The crankshaft is turned by placing a couple of bolts in the prop hub and using leverage applied via a BFS to turn the crank.

At which point it's easy to ensure the minimum .012" gap (odd that the measurement was provided in inches rather then millimeters - I haven't looked to see if Van's translated for me) and that a .017" feeler won't fit, proving that the gap meets the .012" - .016" tolerance.

I checked the other one too, but I'm not sure that was required. Van's was a little slopped in their pluralities in this instance.

After that brief diversion, it's back to removing the ignition module. This time there are two bolts to be removed. The first is up on top and easy to find/get at. The second is a little trickier - the bolt is impossible to get at, so we remove the retaining nut (only slightly less hard to get at) instead.



This is when it really started getting scary. The eight screws that attach the intake manifolds had to be removed.

The Harbor Freight allen wrenches came in handy for this. One of the screws was in pretty tight (and there some that weren't tight at all - odd, that) so I used the 'Oomphh' setting on the wrench.

You have to keep a keen eye on these O-rings! One stayed in place, one went with the manifold, and two of them split the difference.

Van's suggests using a cardboard box to support everything as the detached manifold and its pair of carburetors gets lifted forward over the top of the gearbox:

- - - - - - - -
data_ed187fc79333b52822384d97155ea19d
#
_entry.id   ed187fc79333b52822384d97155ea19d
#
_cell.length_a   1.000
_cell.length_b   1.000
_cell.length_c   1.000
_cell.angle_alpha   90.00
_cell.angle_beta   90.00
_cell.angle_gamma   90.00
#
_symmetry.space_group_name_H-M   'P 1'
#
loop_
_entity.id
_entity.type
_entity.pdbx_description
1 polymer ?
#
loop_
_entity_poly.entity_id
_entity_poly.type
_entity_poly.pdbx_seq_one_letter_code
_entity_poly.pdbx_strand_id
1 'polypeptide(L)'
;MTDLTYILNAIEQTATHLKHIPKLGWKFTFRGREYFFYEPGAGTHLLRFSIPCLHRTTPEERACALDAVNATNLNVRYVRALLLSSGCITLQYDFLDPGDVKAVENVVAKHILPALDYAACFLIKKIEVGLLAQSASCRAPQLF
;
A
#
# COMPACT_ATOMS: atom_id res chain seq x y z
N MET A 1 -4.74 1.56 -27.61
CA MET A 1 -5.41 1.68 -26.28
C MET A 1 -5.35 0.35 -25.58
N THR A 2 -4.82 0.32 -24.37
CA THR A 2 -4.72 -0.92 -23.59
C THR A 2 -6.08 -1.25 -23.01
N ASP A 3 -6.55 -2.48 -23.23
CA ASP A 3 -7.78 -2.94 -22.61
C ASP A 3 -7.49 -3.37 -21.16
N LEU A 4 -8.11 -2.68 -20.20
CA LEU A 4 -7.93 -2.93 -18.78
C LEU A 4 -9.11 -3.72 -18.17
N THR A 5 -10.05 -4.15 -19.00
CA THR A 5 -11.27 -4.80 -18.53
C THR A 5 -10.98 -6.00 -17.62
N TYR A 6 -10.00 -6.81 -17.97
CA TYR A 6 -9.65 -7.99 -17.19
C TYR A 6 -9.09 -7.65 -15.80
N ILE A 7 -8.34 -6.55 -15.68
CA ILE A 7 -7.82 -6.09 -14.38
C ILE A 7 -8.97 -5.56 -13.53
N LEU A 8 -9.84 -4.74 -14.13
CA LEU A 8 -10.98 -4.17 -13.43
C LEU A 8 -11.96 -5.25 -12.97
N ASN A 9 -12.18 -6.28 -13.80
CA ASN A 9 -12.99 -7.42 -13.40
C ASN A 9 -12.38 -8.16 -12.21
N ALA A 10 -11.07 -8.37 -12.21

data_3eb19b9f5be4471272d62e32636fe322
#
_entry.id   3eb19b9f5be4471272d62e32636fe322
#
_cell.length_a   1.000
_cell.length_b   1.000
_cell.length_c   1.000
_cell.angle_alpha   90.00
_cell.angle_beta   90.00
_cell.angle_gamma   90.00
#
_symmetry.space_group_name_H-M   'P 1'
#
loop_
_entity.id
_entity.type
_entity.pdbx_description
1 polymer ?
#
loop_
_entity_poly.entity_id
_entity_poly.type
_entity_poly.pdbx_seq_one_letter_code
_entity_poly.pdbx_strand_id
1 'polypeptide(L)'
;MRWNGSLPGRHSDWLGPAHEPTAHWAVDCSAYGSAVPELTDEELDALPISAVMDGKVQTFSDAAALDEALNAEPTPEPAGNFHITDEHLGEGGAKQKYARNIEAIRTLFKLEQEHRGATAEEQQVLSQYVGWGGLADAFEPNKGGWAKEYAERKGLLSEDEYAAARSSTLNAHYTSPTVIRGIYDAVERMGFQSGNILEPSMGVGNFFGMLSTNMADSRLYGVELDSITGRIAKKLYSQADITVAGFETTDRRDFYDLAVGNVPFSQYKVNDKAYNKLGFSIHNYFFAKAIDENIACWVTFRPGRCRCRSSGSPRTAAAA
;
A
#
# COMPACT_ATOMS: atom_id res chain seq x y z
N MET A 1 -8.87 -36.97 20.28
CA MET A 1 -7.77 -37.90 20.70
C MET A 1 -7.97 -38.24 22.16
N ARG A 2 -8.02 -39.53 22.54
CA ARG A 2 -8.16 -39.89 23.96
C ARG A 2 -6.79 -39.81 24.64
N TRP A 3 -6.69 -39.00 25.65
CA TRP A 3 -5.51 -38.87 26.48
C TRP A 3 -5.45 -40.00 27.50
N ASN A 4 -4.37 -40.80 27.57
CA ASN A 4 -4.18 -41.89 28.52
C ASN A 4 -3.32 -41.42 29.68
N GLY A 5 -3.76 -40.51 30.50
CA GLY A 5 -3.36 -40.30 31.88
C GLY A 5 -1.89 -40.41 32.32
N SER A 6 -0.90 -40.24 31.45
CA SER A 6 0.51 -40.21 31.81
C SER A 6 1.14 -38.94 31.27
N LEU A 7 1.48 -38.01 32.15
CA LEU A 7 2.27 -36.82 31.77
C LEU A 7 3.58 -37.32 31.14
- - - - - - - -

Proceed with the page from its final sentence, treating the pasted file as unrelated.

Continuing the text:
I couldn't get it to even go that far.

The problem was that it was tie-wrapped to the water hoses underneath:

Tie wraps are cheap and easy to replace, so I thought about cutting them, but a glance ahead showed that the problem would soon be mooted by the removal of eight screws, two of which are shown here:

This was made easier by the 'finesse' setting on the allen wrench:

The ball-end lets the wrench work from an angle:

Once the entire top-of-engine assembly was loose, I was able to clear off the top of the engine.

All that was left to do was put a locator mark on this bracket so that it can be returned to the same position:

Use the 'Oomphh' setting to loosen the bolt, then turn the bracket 180 degrees:

Damn! I marked the wrong spot!!

At this point, it seemed that the scary stuff was done.

Ha, not by half!!

The next step was to mark one of the grounding lugs on the starter motor to that it could be cut off!!! I spent a looonnngggg time looking at the drawing:

The superfluous lower mark was just the mark I made to identify the correct appendage for amputation, having not forgotten the incident that resulted in the end of my career in Sports Medicine:

There, now the top of the engine is completely bared:

"Why," you ask? Why does all of that stuff have to be removed?

Well, look back to the title of this post. For our next trick, we're going to fit and attach a cooling shroud!

Well, that's not entirely true; first I need to work up the nerve to cut that grounding lug off of the starter motor.